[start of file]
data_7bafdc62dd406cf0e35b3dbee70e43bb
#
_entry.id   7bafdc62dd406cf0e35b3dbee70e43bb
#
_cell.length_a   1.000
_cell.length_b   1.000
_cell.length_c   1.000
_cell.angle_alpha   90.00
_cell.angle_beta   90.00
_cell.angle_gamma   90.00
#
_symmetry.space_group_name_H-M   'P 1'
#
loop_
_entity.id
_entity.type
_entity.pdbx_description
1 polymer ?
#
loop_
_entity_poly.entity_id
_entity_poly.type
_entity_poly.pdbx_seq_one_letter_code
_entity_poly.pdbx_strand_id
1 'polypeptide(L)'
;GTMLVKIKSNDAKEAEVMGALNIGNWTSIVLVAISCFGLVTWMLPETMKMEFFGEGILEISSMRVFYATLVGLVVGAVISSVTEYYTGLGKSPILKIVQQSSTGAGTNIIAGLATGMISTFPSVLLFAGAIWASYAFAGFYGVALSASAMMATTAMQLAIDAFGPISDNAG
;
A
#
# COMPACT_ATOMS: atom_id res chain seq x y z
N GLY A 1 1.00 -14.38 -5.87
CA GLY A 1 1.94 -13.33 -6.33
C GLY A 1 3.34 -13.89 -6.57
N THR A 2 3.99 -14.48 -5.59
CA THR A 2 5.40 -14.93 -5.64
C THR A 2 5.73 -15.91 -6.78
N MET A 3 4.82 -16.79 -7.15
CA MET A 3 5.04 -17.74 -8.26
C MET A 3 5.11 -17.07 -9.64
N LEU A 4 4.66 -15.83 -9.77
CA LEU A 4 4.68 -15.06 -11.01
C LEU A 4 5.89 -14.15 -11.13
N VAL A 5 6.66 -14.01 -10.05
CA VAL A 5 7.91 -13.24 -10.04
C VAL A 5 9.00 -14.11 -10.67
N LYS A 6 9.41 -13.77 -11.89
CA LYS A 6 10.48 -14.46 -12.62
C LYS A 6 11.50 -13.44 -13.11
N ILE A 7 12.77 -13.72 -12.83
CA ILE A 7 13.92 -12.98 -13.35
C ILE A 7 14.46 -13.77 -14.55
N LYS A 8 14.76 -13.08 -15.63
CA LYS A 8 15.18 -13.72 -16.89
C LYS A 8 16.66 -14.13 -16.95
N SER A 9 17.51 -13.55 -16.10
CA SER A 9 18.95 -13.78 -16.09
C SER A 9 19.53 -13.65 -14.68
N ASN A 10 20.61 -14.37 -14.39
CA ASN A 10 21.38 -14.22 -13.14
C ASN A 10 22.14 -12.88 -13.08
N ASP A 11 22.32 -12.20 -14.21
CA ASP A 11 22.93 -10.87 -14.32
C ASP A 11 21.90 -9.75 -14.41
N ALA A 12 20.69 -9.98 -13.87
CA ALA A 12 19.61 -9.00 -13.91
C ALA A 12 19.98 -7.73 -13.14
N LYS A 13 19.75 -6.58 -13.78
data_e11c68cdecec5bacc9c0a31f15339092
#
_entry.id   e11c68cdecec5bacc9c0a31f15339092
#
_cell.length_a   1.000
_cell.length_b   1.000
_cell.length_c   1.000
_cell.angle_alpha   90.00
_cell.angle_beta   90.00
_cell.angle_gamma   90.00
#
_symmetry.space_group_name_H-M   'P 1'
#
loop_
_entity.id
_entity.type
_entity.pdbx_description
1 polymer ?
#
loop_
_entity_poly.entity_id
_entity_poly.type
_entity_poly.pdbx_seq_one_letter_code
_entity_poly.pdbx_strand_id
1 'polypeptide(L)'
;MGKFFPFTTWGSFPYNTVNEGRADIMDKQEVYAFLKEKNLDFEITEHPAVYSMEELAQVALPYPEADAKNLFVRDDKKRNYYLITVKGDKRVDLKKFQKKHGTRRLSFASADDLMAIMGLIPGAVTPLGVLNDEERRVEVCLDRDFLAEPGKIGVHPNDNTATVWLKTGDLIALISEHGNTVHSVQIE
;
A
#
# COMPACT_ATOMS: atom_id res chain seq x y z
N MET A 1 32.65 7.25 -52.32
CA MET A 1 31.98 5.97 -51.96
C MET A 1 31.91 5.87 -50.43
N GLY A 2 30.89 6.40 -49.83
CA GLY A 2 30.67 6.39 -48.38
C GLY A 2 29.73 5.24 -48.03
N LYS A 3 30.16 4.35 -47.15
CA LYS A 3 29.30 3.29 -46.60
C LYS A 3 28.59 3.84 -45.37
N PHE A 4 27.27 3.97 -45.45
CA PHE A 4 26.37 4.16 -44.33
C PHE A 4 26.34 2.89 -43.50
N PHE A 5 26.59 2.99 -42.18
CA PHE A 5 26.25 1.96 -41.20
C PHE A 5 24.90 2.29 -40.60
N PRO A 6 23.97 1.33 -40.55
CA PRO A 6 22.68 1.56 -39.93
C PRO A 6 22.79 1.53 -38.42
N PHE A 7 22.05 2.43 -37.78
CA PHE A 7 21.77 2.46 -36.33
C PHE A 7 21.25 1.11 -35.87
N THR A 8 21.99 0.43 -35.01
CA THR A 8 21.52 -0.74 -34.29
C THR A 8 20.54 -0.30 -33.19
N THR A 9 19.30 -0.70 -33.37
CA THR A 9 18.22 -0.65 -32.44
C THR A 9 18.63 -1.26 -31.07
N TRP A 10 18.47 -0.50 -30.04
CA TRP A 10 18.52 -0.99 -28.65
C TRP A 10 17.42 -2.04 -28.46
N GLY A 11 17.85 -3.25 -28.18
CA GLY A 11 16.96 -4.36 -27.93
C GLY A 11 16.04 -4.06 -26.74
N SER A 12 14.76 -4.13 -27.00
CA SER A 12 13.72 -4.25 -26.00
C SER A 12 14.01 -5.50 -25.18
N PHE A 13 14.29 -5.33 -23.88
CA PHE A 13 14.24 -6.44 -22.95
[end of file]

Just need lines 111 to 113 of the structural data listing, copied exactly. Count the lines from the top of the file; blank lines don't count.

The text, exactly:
CA PHE A 5 26.25 1.96 -41.20
C PHE A 5 24.90 2.29 -40.60
N PRO A 6 23.97 1.33 -40.55